ED2016 Interviews ED2016 Theatre ED2016 Week0 Edition

Sarah Hehir: Zeroing in on zero hours contracts

By | Published on Saturday 30 July 2016

Zero Down

There are always shows at the Edinburgh Festival that draw on topical issues and social ills, and ‘Zero Down’ – whilst not taking a heavy-handed approach – does just that, exploring the uncertainty and difficulties faced by those on so called zero hour contracts.
The play is a three hander focusing on three women working in a care home, and has been written by up and coming playwright Sarah Hehir. I spoke to Sarah to find out more about the piece.

CM: Can you start by giving us a rough idea of what ‘Zero Down’ is all about – what’s the story you are telling?
SH: ‘Zero Down’ is the story of three women and the events that take place in one night in the basement of a rundown care home. It gets pretty dark in places but there is a warmth to their relationships and a relentless kind of energy – almost optimism – that carries the audience along. And carrying the audience along was one of my intentions when starting to write this play. I wanted to see whether I could create a character that we dislike. We might have sympathy for her situation but she says fairly despicable things. I then make her do something unforgivable, but with the aim of having the audience root for her – or at least feel less morally sure – by the end of the play.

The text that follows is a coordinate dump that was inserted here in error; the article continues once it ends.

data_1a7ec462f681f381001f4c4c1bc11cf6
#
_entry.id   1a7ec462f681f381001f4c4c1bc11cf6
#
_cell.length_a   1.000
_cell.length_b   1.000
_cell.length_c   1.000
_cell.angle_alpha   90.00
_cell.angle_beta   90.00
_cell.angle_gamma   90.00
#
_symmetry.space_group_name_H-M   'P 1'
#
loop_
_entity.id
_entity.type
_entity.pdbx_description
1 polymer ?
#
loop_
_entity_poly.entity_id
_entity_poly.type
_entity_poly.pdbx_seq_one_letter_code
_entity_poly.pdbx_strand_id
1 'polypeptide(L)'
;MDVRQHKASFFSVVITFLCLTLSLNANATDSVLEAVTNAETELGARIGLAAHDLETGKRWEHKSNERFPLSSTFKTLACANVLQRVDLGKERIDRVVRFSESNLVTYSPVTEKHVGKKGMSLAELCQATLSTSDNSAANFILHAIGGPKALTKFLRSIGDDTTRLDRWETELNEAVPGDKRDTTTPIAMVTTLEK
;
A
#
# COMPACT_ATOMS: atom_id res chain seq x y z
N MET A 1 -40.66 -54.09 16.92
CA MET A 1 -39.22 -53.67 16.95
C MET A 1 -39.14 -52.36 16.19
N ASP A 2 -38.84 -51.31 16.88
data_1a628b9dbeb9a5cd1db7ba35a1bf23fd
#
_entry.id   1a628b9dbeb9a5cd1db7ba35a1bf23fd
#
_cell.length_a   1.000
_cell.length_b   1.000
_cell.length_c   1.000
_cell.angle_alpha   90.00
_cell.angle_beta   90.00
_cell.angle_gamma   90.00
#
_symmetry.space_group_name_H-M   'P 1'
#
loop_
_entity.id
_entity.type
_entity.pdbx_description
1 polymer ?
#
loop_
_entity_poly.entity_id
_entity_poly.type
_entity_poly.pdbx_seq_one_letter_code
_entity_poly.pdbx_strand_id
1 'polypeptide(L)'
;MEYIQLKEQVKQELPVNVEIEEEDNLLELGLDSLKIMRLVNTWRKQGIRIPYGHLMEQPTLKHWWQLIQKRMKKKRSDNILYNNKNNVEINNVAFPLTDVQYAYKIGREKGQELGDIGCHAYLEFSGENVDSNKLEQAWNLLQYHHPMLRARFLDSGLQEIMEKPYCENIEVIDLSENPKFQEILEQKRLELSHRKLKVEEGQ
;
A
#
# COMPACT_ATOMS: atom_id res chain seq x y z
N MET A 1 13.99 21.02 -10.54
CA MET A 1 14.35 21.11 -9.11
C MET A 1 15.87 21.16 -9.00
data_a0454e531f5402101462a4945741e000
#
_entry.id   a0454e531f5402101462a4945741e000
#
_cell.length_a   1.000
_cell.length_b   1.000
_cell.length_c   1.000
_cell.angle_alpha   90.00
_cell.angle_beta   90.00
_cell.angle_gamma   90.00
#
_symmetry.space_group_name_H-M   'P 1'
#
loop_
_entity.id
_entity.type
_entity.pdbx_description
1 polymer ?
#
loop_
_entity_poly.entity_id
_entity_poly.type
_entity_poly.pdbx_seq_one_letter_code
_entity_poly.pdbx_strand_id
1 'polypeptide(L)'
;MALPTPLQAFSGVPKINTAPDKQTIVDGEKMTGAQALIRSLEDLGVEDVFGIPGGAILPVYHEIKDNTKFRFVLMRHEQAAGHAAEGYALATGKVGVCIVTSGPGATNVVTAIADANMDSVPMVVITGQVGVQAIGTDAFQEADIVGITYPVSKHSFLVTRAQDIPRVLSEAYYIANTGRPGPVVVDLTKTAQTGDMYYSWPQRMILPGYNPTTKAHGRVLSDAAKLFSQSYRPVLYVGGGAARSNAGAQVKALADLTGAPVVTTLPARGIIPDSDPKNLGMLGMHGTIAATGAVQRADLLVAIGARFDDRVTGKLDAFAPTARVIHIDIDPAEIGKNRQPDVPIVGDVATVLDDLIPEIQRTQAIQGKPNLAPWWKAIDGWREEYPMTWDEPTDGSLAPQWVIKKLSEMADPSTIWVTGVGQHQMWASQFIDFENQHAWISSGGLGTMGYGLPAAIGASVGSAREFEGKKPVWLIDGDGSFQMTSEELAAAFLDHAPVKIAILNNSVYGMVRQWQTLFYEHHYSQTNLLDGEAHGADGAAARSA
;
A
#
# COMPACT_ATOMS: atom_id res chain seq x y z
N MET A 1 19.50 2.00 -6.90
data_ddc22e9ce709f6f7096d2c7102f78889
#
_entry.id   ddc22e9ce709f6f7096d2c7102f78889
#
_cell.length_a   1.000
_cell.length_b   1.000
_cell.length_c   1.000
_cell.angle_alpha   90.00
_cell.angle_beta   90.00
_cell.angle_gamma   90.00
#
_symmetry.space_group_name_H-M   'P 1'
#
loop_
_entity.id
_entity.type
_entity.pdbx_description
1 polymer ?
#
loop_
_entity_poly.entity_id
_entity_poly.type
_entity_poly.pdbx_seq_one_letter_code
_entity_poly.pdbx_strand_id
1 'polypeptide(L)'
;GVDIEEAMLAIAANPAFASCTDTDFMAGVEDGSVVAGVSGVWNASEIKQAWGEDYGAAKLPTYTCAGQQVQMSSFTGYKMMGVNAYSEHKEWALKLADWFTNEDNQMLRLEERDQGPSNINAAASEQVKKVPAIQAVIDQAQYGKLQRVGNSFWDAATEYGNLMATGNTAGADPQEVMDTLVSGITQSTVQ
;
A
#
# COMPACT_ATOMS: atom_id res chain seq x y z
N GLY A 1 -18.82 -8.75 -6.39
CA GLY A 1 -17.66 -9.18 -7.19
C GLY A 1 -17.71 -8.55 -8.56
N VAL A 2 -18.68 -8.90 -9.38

CM: What specific themes are you exploring with this piece?
SH: It’s about how people behave when under pressure; when life isn’t going smoothly. It’s easy to behave well when things are going your way, but if you’re vulnerable emotionally and financially, what might you become capable of? It’s about people without power, options or agency and how precarious employment devalues work and the people who do it. It’s also about judgement – the judgements we make as an audience and as soundbite consumers of news through social networking sites.

CM: What inspired you to write about these themes? The focus on ‘precarious employment’ leads us to the issues that surround ‘zero hour’ contracts. Is that something you feel strongly about?
SH: I work in prisons, schools and pupil referral units where I meet people who feel they don’t have control over their lives. I’m interested in how this affects behaviour. It’s very often young people, women with children and those without formal qualifications who end up relying on temporary and zero hours contracts. I’ve worked some strange and unpleasant jobs but I’ve always known I can get out if I have to. ‘Zero Down’ is about people who can’t – people whose choices are extremely limited.

CM: Is there a message in the play? Does it seek to inform, to make a statement, as well as to entertain?